Just coming off the second public offering of Whole Measures: Transforming Communities by Measuring What Matters Most, IISC’s  joint venture with the Center for Whole Communities.  I have to say, the workshop experience keeps getting better and better.  More is yet to come (next stop, New Jersey in March), and I wanted to offer these words as a way of summarizing our evolving co-creation. 

What we talk about is what we see,

so must convene conversations that matter.

What we see is what we measure,

so we must see the whole (system).

What we measure is what gets done,

so we must measure what matters.

What must be done cannot be done alone,

so we must design and facilitate collaborative processes.

We cannot do any of this by transaction or command and control,

so we must embody transformational leadership.

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November 22, 2010

Strategy, Leadership and the Soul

I had the pleasure of meeting Jennifer Sertl on the twittersphere.  Together with Koby Huberman, they have written a book that seems to touch on many of the aspects of this paradigm shift that I spend some much time writing about.  It looks like in writing Strategy, Leadership and the Soul Sertl and Huberman are articulating a series of powerful responses to the changes our organizations are experiencing.   I see a lot of alignment between the principles outlined in this 3 minute video and the work we do here at IISC.  We are moving forward, see what you think.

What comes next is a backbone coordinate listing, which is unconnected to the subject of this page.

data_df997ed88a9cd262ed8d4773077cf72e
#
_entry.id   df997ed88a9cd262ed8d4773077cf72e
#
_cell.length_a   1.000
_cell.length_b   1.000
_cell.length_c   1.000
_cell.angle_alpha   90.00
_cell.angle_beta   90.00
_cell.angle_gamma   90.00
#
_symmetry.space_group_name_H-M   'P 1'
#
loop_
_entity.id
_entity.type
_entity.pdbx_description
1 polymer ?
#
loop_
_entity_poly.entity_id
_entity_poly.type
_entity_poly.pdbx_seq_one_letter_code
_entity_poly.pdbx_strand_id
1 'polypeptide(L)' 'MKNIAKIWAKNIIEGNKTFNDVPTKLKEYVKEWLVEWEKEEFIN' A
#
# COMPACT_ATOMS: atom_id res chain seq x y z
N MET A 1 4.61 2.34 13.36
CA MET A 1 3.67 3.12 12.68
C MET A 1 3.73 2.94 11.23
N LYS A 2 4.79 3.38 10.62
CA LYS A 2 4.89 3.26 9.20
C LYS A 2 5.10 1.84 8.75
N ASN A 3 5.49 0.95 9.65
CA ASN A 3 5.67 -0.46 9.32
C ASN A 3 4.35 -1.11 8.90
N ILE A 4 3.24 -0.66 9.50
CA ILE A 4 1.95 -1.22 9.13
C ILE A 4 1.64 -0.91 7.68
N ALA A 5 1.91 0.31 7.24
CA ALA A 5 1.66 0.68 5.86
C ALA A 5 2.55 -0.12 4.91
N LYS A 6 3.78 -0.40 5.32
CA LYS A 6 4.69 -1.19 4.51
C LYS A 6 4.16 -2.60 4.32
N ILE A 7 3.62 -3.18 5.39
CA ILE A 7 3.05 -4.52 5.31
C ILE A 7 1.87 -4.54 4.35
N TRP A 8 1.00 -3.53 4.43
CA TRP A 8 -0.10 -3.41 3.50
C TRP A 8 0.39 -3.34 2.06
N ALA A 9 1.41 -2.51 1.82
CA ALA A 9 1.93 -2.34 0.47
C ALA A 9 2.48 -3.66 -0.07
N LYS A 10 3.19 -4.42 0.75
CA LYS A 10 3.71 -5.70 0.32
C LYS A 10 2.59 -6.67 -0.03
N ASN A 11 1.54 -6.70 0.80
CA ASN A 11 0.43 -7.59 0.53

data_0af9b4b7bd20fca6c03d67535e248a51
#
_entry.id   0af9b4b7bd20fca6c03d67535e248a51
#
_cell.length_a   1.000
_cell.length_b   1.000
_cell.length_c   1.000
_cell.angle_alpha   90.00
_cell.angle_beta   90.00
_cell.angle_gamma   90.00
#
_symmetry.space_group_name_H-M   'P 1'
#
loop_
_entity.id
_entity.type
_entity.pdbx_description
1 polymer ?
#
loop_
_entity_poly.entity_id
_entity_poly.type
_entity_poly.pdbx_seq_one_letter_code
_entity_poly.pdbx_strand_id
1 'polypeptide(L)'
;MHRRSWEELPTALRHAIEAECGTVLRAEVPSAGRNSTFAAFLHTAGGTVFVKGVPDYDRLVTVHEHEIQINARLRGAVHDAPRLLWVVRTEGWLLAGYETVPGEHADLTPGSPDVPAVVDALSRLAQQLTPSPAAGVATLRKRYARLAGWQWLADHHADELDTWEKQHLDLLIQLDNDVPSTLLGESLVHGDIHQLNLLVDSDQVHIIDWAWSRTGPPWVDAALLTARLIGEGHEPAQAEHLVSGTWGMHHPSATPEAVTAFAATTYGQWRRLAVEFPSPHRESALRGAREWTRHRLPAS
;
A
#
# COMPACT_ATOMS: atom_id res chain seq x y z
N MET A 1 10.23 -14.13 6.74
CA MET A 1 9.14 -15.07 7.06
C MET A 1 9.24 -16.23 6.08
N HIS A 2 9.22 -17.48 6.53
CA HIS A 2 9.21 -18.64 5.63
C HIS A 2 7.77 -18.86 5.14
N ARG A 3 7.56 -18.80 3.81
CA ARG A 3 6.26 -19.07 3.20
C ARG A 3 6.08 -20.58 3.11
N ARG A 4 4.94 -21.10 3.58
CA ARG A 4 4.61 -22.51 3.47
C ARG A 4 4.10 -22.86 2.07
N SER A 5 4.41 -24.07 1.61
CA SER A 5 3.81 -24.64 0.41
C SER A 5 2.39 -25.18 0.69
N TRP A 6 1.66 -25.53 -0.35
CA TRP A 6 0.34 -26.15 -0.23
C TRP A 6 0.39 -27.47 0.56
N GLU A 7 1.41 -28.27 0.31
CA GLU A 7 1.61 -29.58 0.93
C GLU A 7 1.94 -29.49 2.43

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November 18, 2010

For Presence

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|Photo by --Sam--|http://www.flickr.com/photos/--sam--/4508338966|

Sometimes it takes science a little time to catch up with the world’s wisdom traditions.  Recent research findings from a couple of Harvard psychologists, Matthew Killingsworth and Daniel Gilbert, confirm what meditation and mindfulness practitioners have long known – our ability to stay focused in the present has a strong correlation with contentment.  Using data collected from a specially designed iPhone application, the researchers report that people spend nearly 47 percent of their waking hours thinking about something other than what’s happening in front of them.  Furthermore, they find that, “Mind-wandering is an excellent predictor of people’s happiness.  How often our minds leave the present, and where they tend to go, is a better predictor of our happiness than the activities in which we are engaged.”  You still with me? Read More